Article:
“In Chicago, lenders have invested more in a single white neighborhood than all the Black neighborhoods combined. Call it modern-day redlining” writes Linda Lutton of WBEZ Chicago Public Radio, Andrew Fan, City Bureau and Alden Loury, WBEZ.
The term redlining was coined to describe the 1930s policy of marking maps with red lines to indicate neighborhoods with a high proportion of minority residents and to warn banks against investments there. Those communities were consequently unable to attract and retain people who could afford to buy homes which led to further racial segregation and urban decay. Although redlining was made illegal in 1977, the practise continues today.
Only 8.1 percent of the $57.4 billion loans for residential properties made between 2012 and 2018 went to Black neighborhoods, 8.7 percent went to Latino neighborhoods and a whopping 68.1 percent to majority white neighborhoods. And this is despite the fact that Chicago has an equal spread of neighborhoods containing each demographic. Some of the city’s largest lenders have the worst records. Although price differentials in homes might explain some of this disparity, the number of loans in Chicago’s majority white neighborhoods was four times higher during that period.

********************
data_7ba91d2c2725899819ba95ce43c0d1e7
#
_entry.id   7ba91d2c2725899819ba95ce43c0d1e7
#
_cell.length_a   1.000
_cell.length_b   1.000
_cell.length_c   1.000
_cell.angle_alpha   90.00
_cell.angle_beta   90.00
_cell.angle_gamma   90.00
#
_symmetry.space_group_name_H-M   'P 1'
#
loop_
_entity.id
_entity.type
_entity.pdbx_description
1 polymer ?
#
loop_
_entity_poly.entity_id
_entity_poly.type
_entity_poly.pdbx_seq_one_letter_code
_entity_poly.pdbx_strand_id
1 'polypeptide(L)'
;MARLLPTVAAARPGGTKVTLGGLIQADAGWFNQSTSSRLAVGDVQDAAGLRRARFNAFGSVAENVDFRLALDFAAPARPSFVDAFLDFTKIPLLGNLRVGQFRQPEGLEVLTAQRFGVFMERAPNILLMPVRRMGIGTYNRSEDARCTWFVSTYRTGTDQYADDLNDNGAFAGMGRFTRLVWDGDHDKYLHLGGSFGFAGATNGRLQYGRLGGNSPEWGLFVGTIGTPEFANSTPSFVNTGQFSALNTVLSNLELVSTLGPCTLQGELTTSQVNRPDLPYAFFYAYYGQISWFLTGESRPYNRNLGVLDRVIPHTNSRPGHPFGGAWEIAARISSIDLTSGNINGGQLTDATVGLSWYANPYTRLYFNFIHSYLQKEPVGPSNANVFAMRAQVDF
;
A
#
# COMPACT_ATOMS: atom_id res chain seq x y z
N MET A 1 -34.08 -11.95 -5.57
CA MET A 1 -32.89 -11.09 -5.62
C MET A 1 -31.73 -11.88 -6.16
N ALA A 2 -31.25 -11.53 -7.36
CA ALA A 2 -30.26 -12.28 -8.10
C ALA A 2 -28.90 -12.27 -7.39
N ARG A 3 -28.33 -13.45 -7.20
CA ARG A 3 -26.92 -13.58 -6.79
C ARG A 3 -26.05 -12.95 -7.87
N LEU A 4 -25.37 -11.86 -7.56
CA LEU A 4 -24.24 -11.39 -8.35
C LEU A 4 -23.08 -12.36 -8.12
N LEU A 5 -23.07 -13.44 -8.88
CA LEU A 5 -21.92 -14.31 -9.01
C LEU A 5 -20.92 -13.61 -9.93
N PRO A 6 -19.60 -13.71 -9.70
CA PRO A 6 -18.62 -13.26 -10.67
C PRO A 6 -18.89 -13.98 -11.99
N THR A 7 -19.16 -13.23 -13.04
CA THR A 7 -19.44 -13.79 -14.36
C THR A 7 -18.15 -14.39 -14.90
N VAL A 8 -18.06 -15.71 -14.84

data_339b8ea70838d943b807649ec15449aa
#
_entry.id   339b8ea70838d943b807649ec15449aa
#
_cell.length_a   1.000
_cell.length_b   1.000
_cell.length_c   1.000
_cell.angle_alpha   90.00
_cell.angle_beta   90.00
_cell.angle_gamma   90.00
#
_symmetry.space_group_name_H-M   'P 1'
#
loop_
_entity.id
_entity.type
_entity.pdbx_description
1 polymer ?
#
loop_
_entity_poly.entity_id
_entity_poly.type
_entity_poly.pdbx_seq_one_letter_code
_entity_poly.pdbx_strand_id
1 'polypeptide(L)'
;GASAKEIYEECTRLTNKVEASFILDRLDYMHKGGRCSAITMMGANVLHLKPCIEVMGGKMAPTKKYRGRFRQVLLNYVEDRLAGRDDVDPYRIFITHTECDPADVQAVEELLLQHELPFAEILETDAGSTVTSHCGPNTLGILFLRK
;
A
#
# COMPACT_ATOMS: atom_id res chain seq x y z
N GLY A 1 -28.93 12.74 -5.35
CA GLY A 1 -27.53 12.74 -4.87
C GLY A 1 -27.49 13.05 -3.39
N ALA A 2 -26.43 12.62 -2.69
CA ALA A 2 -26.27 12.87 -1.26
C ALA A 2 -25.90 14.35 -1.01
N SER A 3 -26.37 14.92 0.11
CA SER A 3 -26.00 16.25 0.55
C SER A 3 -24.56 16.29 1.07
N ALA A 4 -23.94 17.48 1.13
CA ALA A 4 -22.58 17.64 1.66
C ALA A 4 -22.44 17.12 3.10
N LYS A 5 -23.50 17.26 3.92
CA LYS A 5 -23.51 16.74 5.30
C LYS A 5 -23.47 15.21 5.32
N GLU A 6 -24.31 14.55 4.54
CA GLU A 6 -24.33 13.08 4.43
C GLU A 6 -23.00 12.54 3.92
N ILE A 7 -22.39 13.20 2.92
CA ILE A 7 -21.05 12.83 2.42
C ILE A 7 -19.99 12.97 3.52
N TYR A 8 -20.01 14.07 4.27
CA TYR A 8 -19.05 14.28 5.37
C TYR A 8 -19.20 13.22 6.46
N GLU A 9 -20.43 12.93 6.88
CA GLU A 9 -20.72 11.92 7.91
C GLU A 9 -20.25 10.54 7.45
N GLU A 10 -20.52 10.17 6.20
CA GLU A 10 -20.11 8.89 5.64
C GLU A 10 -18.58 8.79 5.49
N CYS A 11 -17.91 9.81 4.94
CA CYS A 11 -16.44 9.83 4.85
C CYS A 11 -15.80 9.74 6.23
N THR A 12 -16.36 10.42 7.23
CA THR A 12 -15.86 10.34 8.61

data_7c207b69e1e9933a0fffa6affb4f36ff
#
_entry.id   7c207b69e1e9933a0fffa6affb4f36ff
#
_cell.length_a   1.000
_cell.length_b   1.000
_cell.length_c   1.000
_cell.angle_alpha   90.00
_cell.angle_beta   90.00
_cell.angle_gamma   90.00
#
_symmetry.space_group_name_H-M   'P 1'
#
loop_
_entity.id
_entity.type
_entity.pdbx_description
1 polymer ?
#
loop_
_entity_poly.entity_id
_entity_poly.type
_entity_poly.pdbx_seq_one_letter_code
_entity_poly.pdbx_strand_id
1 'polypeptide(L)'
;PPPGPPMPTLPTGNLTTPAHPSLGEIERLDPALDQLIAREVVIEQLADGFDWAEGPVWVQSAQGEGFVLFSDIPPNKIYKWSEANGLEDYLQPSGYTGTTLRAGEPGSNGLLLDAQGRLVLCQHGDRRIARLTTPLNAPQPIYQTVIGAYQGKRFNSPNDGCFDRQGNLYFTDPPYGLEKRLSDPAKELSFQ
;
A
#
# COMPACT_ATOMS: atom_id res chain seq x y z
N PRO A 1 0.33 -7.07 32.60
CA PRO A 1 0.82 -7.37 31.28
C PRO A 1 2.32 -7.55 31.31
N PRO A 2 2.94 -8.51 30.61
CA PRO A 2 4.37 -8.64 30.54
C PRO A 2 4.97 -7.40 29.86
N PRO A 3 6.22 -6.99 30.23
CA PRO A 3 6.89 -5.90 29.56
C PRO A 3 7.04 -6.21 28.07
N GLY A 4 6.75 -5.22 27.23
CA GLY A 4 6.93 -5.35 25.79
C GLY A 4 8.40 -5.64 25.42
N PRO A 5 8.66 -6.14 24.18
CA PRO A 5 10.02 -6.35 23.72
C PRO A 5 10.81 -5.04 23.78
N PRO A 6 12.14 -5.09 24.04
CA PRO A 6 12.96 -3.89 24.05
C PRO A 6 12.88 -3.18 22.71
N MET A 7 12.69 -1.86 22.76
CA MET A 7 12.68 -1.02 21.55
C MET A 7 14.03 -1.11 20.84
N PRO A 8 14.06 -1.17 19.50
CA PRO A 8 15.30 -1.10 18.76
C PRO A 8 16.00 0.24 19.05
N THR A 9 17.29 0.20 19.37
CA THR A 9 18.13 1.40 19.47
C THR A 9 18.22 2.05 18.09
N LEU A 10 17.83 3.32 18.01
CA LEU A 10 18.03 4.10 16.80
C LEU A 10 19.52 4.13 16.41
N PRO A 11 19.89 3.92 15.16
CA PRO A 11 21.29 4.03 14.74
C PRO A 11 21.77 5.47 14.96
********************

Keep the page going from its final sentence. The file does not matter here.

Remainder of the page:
Some of the underlying reasons why banks won’t lend also stem from earlier lending discrimination which has left a wealth disparity between Blacks and whites. And house prices in many of Chicago’s poorer neighborhoods have still not recovered from the 2008 housing crisis. But mortgage lending discrimination still exists.
When financial institutions won’t lend, homes don’t sell, properties remain vacant and people who want to invest just can’t. Poorer neighborhoods need the capital investment that home loans and home ownership can bring. They also need the people, the services and the sense of pride that home ownership brings with it.
Read the original article here.
Image by Colin J Bird / CC BY-SA 4.0